By Steve Koehler
When fall classes begin at Ozarks Technical Community College, 32 high school students will take part on a new first-of-its-kind program designed to bring the best out of them.
Middle College, created to help with Springfield R-12 school district’s high-school dropout rate, targets underachieving students who have the potential to excel, will give the students an opportunity to prepare themselves for a post-graduation life.
“The program is designed for students who are behind in school or have life circumstances whereby the traditional high school is not as suitable. These are bright kids and through assessment have demonstrated a high potential to do college level work. We will provide them with a lot of resources on campus to give them a leg up, but we will also insist they step up their own expectations for learning,” said Dr. LaRaine Bauer, Middle College coordinator at OTC.
“Sometimes, simply by taking them and dropping them into an adult-oriented college environment, students begin to take school more seriously and learning becomes relevant.”
The program is being conducted in partnership with the Springfield school district. It’s funded in part with grants from the Community Foundation of the Ozarks, the Missouri Department of Economic Development, and the Missouri Department of Elementary and Secondary Education.
While the Middle College is designed to assist students that are struggling in high school, this program is also designed to address the needs of students that are historically underserved or lack access to higher education .
The students, who had to apply and were selected through a series of assessments and interviews, will make OTC their home and participate one of two career pathways, either Early Childhood Development or Diesel/Automotive Technology. They will take classes to complete their high-school education along with earning free college credit. They will also work an internship at a selected business.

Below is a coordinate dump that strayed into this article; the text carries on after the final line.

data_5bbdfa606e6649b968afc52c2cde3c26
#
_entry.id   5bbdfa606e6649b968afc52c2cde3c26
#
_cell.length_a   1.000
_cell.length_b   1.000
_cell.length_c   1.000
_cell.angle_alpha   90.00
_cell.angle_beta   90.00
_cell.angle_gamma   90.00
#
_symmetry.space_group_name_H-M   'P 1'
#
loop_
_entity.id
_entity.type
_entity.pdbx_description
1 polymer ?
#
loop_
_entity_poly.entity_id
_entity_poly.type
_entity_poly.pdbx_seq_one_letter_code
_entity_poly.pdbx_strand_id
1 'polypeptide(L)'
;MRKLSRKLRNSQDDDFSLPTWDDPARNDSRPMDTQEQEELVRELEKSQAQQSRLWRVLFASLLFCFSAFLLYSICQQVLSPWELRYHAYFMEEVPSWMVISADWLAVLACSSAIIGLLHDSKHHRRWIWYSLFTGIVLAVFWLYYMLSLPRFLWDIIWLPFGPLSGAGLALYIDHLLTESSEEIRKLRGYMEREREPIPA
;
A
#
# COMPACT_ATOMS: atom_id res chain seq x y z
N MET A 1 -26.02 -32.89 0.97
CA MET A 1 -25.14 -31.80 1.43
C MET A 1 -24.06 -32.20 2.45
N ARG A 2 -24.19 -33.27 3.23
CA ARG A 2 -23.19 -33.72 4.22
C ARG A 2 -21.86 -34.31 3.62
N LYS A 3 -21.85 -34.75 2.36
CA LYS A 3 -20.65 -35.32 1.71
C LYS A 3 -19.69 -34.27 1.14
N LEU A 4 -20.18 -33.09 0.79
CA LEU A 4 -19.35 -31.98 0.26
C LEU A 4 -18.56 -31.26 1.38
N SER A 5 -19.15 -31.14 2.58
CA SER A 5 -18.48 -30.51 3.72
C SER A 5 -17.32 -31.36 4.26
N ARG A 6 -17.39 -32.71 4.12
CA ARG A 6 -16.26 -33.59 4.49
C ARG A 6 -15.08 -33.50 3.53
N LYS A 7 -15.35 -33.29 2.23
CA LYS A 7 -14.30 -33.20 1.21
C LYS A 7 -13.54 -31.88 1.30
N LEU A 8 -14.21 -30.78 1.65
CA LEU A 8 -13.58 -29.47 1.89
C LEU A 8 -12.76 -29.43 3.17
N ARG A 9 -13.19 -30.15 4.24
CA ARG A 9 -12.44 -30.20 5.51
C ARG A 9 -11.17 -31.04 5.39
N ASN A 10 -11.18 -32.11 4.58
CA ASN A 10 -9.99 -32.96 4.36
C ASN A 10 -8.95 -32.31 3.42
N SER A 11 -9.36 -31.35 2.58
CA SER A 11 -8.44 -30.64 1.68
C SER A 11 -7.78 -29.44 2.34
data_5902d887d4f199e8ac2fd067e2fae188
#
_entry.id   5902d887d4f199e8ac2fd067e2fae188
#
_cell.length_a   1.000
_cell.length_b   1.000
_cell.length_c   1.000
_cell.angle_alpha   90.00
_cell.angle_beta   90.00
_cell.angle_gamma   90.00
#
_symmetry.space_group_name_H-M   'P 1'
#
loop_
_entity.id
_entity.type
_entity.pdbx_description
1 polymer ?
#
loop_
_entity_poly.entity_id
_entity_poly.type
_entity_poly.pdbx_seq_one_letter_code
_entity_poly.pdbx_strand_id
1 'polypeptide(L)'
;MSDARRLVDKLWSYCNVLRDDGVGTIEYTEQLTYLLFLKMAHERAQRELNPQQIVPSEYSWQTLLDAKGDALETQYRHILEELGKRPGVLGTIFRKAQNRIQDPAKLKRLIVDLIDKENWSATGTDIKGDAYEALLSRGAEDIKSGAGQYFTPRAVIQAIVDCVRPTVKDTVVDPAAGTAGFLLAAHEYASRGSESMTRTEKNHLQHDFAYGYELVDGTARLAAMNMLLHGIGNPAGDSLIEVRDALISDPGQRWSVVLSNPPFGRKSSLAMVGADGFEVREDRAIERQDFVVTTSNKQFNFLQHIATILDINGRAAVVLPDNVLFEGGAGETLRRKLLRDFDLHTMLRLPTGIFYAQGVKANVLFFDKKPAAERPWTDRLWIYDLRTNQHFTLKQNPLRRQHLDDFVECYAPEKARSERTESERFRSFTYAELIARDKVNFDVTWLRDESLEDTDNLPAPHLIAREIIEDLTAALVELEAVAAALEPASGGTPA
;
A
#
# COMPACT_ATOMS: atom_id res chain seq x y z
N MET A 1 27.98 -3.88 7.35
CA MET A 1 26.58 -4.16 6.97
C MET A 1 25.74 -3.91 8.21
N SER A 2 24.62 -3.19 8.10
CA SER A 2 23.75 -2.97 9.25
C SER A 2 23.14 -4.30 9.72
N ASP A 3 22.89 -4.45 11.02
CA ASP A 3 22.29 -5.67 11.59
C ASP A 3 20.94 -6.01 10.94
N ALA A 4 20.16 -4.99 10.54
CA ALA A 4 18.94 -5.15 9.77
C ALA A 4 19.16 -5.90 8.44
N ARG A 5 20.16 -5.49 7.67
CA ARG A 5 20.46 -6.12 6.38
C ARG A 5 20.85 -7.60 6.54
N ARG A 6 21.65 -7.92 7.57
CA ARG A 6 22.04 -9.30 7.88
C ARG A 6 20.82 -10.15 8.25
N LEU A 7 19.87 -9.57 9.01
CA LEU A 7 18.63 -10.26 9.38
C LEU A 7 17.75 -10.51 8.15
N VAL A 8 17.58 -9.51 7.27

“The internship component makes us unique. After they earn their diploma, they can enter the workforce with some valuable skills or continue in higher education and stay with us or go on to get their four-year degree,” Bauer said.
OTC officials said the program is the first of its kind in Missouri.
Although there will be 32 in the first class, the 2009 class is expected to expand to 96 Springfield students. Two more areas of study being considered are medical services and manufacturing. Eventually, the program may be expanded to outlying school districts.
“We wanted to find a way to engage the disengaged student. Higher education is built around the college bound but we’ve forgotten about the non-college bound. There is a need for post-high school training that doesn’t necessarily mean getting a college degree,” said OTC President Dr. Hal Higdon.
“Being on campus all day gets them a job. It helps them earn some money. Going to work in a field of study is key and it gets them college credit.”
Dr. Norm Ridder, superintendent of Springfield school, said the program will serve a number of needs.
“A focus of student engagement early in their careers in diesel mechanics and child care serves both the child and the industry needs within the Springfield community. This is a direct connection between the classroom and the world of work, and for many of our children this connection is necessary for them to understand the importance of education in their careers,” he said.
For more information on the program, contact Dr. Bauer at (417) 447-6908 or by email firstname.lastname@example.org
Steve Koehler is the coordinator of publications at OTC.
College Director of Communications
Coordinator of Publications
Phone: (417) 447-2666